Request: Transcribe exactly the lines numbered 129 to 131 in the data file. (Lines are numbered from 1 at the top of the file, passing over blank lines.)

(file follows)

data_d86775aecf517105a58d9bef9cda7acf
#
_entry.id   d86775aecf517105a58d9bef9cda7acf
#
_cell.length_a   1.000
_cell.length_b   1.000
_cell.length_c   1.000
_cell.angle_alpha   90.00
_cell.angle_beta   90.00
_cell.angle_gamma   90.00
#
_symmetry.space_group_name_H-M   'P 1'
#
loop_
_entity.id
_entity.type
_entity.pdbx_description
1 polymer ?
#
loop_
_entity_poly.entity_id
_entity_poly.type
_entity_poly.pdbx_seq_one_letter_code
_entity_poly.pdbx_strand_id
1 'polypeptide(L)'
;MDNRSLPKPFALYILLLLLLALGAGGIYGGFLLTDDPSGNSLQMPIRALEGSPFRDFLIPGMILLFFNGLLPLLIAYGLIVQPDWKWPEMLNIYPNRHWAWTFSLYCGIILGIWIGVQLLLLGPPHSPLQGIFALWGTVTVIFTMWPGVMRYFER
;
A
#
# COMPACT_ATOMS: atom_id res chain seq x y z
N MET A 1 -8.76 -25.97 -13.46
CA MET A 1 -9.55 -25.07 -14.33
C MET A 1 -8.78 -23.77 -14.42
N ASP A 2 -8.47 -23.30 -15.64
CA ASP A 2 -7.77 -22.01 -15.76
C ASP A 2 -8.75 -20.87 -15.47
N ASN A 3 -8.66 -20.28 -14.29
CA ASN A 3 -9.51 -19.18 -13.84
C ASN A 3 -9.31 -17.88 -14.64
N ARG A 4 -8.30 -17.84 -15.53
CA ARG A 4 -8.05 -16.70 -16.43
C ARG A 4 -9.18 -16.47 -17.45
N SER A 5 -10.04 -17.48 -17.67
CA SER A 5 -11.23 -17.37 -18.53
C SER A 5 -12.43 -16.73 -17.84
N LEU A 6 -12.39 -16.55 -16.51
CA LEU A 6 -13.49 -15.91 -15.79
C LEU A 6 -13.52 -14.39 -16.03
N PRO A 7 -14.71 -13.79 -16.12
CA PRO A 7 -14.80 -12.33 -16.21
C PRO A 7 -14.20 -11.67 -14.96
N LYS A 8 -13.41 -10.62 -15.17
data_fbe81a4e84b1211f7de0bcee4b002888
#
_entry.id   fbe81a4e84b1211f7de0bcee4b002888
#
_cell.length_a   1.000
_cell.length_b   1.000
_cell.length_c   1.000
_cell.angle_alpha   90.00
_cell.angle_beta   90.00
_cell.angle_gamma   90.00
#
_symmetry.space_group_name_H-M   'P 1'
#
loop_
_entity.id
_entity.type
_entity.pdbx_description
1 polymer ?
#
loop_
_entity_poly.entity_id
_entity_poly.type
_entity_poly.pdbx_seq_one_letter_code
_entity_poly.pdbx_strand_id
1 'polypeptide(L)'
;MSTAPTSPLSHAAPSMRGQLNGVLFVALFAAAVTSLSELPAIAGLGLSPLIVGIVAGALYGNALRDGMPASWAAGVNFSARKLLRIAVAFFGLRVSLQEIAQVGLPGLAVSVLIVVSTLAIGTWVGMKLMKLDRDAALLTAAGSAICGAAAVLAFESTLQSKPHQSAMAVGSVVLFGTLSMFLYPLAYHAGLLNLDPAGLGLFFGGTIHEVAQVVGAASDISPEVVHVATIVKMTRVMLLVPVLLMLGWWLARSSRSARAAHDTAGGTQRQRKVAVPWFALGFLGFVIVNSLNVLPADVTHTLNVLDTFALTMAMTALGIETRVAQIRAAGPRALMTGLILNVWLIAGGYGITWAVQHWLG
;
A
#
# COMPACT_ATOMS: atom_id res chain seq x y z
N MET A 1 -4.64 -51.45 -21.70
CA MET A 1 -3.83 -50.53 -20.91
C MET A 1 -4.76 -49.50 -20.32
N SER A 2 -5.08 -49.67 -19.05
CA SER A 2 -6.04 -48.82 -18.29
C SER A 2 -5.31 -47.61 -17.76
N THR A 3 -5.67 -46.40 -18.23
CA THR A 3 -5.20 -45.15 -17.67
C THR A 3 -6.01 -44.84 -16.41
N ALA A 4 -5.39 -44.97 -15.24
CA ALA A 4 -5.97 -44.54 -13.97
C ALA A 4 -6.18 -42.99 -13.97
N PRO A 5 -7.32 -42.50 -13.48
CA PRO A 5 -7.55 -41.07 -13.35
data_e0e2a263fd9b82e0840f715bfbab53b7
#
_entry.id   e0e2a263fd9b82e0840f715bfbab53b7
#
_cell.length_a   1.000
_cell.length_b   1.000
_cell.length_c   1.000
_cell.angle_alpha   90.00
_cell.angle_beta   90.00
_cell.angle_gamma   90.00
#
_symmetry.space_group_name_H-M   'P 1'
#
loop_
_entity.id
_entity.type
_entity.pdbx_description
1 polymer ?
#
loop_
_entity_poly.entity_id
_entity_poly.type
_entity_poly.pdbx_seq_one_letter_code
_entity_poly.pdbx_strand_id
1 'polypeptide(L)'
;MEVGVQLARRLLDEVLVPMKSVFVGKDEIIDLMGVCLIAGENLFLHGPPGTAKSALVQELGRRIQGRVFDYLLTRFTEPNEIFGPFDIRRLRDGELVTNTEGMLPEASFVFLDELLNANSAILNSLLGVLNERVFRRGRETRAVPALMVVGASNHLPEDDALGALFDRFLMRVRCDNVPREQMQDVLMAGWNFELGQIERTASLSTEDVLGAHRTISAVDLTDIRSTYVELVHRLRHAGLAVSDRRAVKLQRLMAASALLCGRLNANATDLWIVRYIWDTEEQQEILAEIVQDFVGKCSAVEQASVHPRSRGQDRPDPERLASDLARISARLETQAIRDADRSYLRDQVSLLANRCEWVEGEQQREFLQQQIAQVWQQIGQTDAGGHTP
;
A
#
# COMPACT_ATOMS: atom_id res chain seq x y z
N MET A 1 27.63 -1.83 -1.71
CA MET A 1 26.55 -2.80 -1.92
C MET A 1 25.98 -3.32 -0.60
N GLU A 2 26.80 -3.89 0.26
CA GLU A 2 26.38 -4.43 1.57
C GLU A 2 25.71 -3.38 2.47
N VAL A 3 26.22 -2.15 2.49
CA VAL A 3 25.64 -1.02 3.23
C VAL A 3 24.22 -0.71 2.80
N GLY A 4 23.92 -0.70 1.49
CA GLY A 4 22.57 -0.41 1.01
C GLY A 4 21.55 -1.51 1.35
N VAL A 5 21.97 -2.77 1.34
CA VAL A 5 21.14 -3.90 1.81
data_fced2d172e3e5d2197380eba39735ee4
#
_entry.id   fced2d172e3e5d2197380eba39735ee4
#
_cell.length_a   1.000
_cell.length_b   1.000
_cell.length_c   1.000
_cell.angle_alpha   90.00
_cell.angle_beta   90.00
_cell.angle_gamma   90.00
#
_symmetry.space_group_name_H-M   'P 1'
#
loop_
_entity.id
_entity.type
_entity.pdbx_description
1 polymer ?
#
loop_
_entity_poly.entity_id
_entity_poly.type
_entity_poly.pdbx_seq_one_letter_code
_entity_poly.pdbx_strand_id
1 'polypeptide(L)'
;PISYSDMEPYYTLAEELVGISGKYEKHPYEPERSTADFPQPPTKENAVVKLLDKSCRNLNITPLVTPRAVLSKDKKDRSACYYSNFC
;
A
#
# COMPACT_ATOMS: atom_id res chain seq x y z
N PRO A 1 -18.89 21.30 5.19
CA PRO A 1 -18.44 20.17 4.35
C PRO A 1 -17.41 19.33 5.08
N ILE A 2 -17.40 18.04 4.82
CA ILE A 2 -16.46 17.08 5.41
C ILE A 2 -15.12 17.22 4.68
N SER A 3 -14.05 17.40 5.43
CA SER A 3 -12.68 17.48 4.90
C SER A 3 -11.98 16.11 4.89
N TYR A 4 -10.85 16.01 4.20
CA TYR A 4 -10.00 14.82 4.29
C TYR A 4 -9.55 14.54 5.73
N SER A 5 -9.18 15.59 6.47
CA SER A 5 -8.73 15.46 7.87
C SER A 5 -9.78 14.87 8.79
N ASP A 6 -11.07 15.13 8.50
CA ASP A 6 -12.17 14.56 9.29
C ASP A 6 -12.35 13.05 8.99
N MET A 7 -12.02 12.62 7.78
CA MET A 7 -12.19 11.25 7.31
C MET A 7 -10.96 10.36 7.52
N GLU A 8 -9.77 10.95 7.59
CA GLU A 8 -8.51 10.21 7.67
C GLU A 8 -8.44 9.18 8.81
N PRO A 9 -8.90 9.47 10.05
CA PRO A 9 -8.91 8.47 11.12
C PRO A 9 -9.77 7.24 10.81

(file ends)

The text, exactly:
C MET A 1 25.98 -3.32 -0.60
N GLU A 2 26.80 -3.89 0.26
CA GLU A 2 26.38 -4.43 1.57